Unravelling the complexities of India’s 2011-12 GDP series is key

Source- The post is based on the article “Unravelling the complexities of India’s 2011-12 GDP series is key” published in “mint” on 9th May 2023.

Syllabus: GS3- Indian economy and growth

News – The article explains the changes incorporated in 2011-12 series to calculate the GDP.

What are numerous conceptual and statistical changes, incorporated in the 2011-12 series?

It was aimed at aligning the series with recommendations of the System of National Accounts (SNA) 2008.

Traditionally, in India, GDP referred to GDP at factor cost. Gross Value Added at Basic Prices was introduced as a new aggregate in new series. The new reference for GDP became GDP at Market Prices.

The differences between these aggregates are due to a segregation of production and product taxes. Production taxes does not change with the level of output, such as stamp duty or registration fees. Product taxes include ad-valorem or indirect taxes.

There was the inclusion of a new class of assets, namely Intellectual Property and Cultivated Biological resources, under Gross Capital Formation. This addition recognized the growing importance of intangible assets in modern economies.

Another significant change was the capitalization of Research and Development (R&D) expenditure by government, public and private corporations. In the previous series, R&D was treated as intermediate consumption.

In new series, R&D output was capitalized as intellectual property products. It acknowledges its role in fostering innovation and driving long-term economic growth.

The 2011-12 series also introduced changes in the treatment of Private Final Consumption Expenditure (PFCE) of households. Expenditures on gold and silver were previously considered consumption expenditures.

In the new series, they were reclassified as ‘valuables’ under capital formation. This change highlighted the role of such spending as a store of wealth and a form of investment, rather than simple consumption.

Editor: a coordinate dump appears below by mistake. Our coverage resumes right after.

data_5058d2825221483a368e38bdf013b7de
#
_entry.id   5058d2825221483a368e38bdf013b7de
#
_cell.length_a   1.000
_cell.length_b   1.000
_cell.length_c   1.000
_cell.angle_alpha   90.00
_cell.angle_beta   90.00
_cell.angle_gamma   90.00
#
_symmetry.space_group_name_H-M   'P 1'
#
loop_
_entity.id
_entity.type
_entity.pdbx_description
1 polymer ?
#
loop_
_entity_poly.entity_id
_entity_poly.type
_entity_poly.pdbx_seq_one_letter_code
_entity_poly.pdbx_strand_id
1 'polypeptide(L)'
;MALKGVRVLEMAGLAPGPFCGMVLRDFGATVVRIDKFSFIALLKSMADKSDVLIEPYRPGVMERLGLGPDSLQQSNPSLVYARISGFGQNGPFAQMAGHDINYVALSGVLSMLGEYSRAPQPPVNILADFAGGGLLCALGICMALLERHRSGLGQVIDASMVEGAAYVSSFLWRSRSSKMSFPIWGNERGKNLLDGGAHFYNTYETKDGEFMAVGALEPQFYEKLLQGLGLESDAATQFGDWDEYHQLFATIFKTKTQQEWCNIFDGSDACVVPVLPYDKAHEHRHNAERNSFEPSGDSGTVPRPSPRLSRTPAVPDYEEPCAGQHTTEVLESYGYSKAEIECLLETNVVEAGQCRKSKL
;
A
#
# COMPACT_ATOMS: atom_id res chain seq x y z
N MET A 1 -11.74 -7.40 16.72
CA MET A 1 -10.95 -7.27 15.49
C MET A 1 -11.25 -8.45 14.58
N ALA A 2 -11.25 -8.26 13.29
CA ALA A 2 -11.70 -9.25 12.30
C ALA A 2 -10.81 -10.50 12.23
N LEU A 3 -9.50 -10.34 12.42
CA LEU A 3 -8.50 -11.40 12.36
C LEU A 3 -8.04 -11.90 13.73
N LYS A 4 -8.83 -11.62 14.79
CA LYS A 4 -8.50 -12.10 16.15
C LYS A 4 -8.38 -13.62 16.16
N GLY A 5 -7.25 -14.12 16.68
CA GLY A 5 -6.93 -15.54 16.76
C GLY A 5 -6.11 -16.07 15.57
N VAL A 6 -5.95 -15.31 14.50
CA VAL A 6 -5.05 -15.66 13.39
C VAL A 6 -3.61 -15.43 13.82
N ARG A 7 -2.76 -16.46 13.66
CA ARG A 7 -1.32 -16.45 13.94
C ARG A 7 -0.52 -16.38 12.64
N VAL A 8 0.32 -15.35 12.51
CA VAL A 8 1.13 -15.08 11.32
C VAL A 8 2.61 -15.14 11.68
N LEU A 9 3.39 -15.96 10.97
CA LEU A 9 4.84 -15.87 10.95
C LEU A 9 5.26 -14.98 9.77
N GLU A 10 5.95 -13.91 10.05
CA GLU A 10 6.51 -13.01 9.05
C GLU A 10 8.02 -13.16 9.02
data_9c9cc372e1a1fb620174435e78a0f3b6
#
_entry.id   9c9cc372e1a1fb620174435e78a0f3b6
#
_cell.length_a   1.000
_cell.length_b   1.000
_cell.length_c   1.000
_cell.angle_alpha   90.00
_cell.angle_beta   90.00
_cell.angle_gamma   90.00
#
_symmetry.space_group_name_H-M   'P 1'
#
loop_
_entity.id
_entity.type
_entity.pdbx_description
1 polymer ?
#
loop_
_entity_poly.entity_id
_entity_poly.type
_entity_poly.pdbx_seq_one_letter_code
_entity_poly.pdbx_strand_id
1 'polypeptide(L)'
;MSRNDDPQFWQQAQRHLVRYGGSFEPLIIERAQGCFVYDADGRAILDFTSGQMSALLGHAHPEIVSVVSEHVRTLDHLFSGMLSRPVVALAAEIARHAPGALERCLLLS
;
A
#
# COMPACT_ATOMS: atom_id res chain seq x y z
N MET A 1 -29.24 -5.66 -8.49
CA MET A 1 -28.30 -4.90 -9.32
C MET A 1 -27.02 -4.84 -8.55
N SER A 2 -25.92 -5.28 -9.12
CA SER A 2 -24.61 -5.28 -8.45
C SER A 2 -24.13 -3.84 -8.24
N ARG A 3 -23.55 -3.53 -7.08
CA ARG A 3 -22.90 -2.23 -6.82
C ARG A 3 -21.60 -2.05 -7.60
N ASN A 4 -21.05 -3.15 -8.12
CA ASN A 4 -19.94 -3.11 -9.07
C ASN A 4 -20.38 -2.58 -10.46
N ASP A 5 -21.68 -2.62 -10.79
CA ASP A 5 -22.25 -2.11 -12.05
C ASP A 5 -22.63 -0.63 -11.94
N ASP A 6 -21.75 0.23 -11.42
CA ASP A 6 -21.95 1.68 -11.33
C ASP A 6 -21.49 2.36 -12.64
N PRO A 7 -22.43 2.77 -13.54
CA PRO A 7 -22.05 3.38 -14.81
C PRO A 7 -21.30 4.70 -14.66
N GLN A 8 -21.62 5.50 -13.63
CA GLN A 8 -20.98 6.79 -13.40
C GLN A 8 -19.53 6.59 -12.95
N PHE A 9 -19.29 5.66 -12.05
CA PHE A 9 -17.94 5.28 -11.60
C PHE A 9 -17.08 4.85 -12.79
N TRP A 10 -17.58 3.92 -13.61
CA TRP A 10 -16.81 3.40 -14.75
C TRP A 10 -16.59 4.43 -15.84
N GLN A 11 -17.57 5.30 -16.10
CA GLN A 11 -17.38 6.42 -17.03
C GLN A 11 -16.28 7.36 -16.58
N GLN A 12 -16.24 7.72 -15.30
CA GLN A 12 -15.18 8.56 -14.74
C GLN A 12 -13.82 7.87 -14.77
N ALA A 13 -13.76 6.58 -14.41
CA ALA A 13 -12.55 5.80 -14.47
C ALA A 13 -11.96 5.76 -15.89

The 2011-12 series saw major revisions in the methodology and estimates in several subsectors, such as organized manufacturing and the services sector.

The incorporation of the MCA21 database improved coverage of registered companies in manufacturing and services.

A new Effective Labour Input method was introduced for estimating value added in the unincorporated manufacturing and services sector. It considered the differing marginal productivity of various types of workers.

Unincorporated enterprises that maintained books of accounts were reclassified as ‘quasi corporations’. These were included in the Private Corporate Sector instead of the Household sector.

The coverage was extended to major municipal bodies and autonomous institutions. It is ensuring a broader representation of economic activities.

The services sector expanded to include NBFCs, regulatory bodies and services of stockbrokers, mutual funds and pension funds.

The output of the Reserve Bank of India underwent a methodological change. Previously, it was calculated as a mix of market and non-market output. The new series considers the entire output of RBI as a non-market activity and measures it using the cost approach.

What are numerous issues related to 2011-12 series?

It ranges from methodological concerns to data inconsistencies.

There are issues related to implementation of base year changes, the use of outdated data sources and the impact of a rapidly evolving economy on GDP estimation.

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